What is a District-Wide Plan?
A school district’s kindergarten transition plan describes the district’s basic expectations for all schools, covers timely enrollment, sets consistent dates, and establishes clear guidelines for communication with families and pre-school providers. The plan should provide supports for schools for effective implementation, including the following:
- For schools that face particular challenges or have fewer resources, the plan should explain how to seek intensive supports in the form of trainings, tools, or technical assistance from the district and its partners.
- For schools with children who did not attend pre-K, the plan should offer supports for planning community outreach and guidance on making the transition from home care to kindergarten.
Note: A district’s transition plan is made up of formal and informal policies, practices, and plans and reflects the overall culture of schools and district administration as they relate to entering kindergarten. There is no one way a district’s plan should look, but it should reflect the core principles and practices of what we know about high quality transitions.
It is helpful if the district sets the tone in the following ways:
- Quality standards and practice benchmarks for schools
- Ongoing support and capacity building to meet and maintain standards
- Monitoring and accountability within a feedback loop
- Schools can seek assistance from the district
- The district can monitor and support schools
- Ongoing financial assistance linked to meeting standards
- Engagement and outreach (for community partners, families, and schools)
Core transition practices
Transition Activities. A transition activity is designed to smooth a child’s and family’s entrance to kindergarten. Although these activities can take many forms, they should be designed to help each family feel more comfortable during transition. Examples of quality activities include touring the school and building a positive relationship with the teacher and school staff.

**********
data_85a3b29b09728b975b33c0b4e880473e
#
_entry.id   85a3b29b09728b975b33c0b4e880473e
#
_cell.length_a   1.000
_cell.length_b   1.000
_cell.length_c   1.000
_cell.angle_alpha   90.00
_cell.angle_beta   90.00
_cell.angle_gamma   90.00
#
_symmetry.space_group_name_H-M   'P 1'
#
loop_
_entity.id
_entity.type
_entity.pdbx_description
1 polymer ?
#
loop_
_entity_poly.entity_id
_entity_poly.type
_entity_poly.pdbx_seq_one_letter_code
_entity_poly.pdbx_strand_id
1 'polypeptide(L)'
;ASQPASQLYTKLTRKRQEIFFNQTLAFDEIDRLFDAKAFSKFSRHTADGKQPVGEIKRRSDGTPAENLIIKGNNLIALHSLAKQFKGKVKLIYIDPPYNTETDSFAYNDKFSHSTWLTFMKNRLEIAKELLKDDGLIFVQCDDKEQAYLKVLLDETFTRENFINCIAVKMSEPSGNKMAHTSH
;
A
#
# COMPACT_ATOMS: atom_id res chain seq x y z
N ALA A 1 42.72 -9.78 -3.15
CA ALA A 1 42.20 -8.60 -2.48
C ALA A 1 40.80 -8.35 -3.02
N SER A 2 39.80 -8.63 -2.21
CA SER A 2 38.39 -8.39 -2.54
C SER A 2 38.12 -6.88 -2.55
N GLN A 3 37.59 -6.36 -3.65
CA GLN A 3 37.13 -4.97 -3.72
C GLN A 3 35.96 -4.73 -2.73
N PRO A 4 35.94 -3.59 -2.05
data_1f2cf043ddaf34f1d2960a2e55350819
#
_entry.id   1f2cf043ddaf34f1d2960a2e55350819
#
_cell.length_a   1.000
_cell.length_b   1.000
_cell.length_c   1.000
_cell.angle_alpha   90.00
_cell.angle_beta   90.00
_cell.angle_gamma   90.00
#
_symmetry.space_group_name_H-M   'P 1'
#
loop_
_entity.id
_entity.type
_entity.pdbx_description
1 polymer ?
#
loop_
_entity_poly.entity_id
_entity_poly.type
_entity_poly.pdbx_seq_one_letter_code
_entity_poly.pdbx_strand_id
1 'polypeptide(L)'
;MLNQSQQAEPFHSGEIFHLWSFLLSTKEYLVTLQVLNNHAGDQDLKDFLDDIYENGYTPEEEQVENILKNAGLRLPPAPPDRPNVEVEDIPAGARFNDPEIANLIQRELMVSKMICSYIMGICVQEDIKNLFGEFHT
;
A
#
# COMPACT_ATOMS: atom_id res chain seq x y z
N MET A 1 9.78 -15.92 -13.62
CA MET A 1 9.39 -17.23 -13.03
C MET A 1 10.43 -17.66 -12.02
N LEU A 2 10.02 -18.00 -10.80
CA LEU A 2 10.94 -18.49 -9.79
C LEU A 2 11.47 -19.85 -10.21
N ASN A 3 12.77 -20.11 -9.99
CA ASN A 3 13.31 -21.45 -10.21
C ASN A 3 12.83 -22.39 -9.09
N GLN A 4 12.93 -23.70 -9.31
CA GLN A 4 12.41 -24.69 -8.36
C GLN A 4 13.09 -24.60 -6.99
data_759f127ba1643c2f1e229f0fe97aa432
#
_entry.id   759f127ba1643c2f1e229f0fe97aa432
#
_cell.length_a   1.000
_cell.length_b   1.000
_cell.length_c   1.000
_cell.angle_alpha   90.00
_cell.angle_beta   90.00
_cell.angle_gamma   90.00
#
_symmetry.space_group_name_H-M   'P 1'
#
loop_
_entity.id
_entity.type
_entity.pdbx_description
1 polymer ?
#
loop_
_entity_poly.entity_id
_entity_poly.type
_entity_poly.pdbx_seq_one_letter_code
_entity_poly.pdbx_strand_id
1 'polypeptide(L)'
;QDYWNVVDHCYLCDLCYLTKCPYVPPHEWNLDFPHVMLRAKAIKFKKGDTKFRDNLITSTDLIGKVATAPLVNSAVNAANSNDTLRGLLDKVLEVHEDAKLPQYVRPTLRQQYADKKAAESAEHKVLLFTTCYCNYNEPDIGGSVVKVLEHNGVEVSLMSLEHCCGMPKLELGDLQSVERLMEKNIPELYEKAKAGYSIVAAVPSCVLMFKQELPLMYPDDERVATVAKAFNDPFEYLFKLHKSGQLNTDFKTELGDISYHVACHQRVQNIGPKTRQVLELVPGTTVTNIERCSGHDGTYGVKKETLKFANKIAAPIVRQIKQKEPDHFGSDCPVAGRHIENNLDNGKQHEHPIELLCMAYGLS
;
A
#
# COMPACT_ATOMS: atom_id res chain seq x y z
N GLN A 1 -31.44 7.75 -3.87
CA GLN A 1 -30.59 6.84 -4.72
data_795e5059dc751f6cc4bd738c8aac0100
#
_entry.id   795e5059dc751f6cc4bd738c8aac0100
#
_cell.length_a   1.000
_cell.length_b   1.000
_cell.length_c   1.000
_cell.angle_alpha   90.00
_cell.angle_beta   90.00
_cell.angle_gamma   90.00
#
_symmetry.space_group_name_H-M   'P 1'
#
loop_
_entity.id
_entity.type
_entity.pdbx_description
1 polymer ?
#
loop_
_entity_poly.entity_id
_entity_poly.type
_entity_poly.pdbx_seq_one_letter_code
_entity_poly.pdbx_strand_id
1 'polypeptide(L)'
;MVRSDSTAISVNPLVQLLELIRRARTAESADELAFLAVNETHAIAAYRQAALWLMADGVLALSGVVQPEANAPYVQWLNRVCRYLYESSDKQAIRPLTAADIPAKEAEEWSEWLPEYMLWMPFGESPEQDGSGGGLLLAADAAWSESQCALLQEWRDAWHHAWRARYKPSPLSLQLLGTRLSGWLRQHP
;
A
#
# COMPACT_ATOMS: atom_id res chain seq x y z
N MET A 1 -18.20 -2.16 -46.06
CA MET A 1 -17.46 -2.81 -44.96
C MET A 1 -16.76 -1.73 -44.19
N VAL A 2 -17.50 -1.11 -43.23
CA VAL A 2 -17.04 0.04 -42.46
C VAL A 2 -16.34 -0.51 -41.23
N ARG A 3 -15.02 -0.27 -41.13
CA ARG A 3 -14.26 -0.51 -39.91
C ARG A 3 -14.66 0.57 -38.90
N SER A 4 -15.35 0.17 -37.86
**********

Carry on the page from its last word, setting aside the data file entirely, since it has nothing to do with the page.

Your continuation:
Pre-K to K Alignment. When pre-K and kindergarten classrooms share similar expectations for children, curricula, and routines, children experience smoother and easier transitions between learning environments. Partnerships between pre-K and kindergarten classrooms are an excellent way to align expectations and ease transitions. Benchmarks can include regular conversations between K and pre-k teachers.
Welcoming Schools. A welcoming school is a comfortable place for children and families. From a family’s first contact with the school, parents and children should feel safe, invited, and included by the school’s layout, staff, and environment. A welcoming school helps to establish positive relationships between children, parents, and school staff. When children are surrounded by these positive relationships, they can feel comfortable and focus on learning. A great way to help make the school more welcoming is to do a walk-through with a parent. Is it clear which is the main entry door or where the front office is? Standards may include physical attributes of the building or professional development for staff.
Parent Engagement. Parent engagement means building strong and active relationships between parents and schools. Schools can build partnerships with parents in many ways, such as welcoming them into the school, creating open communication, and offering opportunities for parents to build relationships with teachers and other school staff. Engaged parents feel like they are actively involved with the school and are better prepared to assist their children with school activities and homework. Research shows that positive parent involvement is more powerful than many typical educational barriers such as poverty and lower levels of parent education. Standards should look at more than how many times parents come into the school. Measures can include conversations between school and home or home activities that link to learning in the classroom.